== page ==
Barbed Wire

One for all, all for one

Ukrainian Echo
10 February 1988

Barbed Wire

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"Austrian" internees at the Morrissey internment camp, British Columbia, 1918 (Photo courtesy of Mr. Walter Doskoch)

Canadians of Ukrainian origin have agreed that the demand of the National Association of Japanese Canadians (NAJC) for an official Canadian government apology and redress for the wrongs inflicted upon them during the Second World War is right and just. The Ukrainian Canadian Committee (UCC) is on the record as favouring such long overdue restitution of the part of the federal government.

But this support is not without an important qualification. On December 7,1987, a representative of the Civil Liberties Commission of the Ukrainian Canadian Committee, Dr. Lubomyr Luciuk, appeared before the House of Commons Standing Committee on Multiculturalism. He presented a brief, entitled A Time for Atonement: Canada's First National Internment Operations and the Ukrainian Canadians 1914-1920 in which it was made clear that Ukrainian Canadians were the first victims of The War Measures Act (1914). During the First World War period they were subjected not only to internment and registration as "enemy aliens" but also to the confiscation of their valuables and properties, disenfranchisement, and a number of other discriminatory legislative actions, including the banning of Ukrainian organizations and the Ukrainian-language press. These measures so enfeebled the community that, as late as the Second World War period, an RCMP officer reported that many of the community's leaders were "still in fear of the barbed wire fence". American intelligence agents made similar observations.

Today, the Ukrainian Canadian community demands that the federal government also recognize the grave injustices that were done to it between 1914-1920. It is time for: "The Parliament of Canada (to) officially acknowledge the mistreatment suffered by Ukrainians in Canada during and after the First World War and (for) the Government of Canada to undertake negotiations with the Ukrainian Canadian Committee to redress these injustices." What does this mean? At a minimum -

We call upon Mr. Crombie to stop ignoring Ukrainian-Canadian requests for action on this matter. The Secretary of State for Multiculturalism apparently believes that Ukrainian Canadians are not serious about this issue; that if he can quickly resolve the redress question with the NAJC he can thereafter ignore the legitimate demands of Ukrainian Canadians for an apology and redress. He is wrong. While we compliment the CLC and the UCC for taking up this issue it is now time for the UCC's national executive to forcefully press our case with the federal authorities. If Mr. Crombie won't listen now, election time will be a suitable moment to remind this government about its apparent hearing problem. One might have thought they would have become more attuned in the wake of the Deschenes Commission, but perhaps they feel we have all gone back to our Uncle Tom-like sleep, a victory of sorts having been won on the "war criminals" issue. That would be a grave error on their part.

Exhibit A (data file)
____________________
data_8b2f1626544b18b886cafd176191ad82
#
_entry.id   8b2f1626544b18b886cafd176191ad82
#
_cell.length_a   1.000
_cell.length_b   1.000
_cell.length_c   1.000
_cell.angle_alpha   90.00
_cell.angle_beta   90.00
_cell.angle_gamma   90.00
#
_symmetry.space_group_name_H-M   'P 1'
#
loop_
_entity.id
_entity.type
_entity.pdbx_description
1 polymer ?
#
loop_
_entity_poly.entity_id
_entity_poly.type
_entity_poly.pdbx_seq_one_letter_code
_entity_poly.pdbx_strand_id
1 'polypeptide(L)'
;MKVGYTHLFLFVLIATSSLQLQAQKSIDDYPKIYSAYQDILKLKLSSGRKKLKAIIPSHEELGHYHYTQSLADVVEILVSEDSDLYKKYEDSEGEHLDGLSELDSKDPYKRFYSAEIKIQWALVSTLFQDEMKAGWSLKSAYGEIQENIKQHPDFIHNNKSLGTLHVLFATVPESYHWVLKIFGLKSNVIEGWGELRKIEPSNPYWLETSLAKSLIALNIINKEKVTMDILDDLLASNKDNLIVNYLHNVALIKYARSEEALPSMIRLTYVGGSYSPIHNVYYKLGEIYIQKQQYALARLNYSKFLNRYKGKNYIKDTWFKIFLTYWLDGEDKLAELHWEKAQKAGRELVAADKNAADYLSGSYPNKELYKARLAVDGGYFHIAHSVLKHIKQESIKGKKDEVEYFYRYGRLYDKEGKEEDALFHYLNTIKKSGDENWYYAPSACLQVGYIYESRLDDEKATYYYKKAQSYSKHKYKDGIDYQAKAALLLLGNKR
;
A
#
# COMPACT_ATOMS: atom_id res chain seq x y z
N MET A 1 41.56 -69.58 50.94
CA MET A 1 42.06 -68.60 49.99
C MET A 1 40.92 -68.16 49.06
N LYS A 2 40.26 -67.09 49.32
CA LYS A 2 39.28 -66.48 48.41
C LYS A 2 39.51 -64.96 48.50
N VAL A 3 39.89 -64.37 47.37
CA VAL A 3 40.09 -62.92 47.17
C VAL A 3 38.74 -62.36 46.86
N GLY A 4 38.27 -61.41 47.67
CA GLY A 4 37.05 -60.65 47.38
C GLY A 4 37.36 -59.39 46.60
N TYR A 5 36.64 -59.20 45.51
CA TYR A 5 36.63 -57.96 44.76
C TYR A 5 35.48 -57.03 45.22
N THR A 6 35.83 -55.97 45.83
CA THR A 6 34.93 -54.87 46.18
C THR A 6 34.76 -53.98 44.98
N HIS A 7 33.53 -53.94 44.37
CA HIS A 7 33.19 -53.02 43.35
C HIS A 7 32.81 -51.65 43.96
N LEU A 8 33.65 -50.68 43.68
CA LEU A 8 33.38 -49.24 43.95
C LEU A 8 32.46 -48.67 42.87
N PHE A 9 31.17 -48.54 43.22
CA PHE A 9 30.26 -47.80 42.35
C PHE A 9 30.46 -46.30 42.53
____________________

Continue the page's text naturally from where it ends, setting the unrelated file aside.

Finally, we ask our fellow Japanese Canadians for their support, as we have extended ours to them. For any Canadian ethnic, religious, or racial community to receive an apology and redress at the expense of others who suffered similarly would be discriminatory, and is therefore unacceptable. Together we should stand, for united we will all win. One for all, and all for one.

Barbed Wire

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Barbed Wire

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Copyright © 1994 Ukrainian Canadian Civil Liberties Association

Copyright © 1994 Lubomyr Luciuk

We acknowledge the help in the preparation of this document by Amanda Anderson

Page layout, design, integration, and maintenance by G.W. Kokodyniak and V. Pawlowsky

Copyright © 1996-1997 InfoUkes Inc.


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Originally Composed: Saturday September 21st 1996.
Date last modified: Thursday October 30th 1997.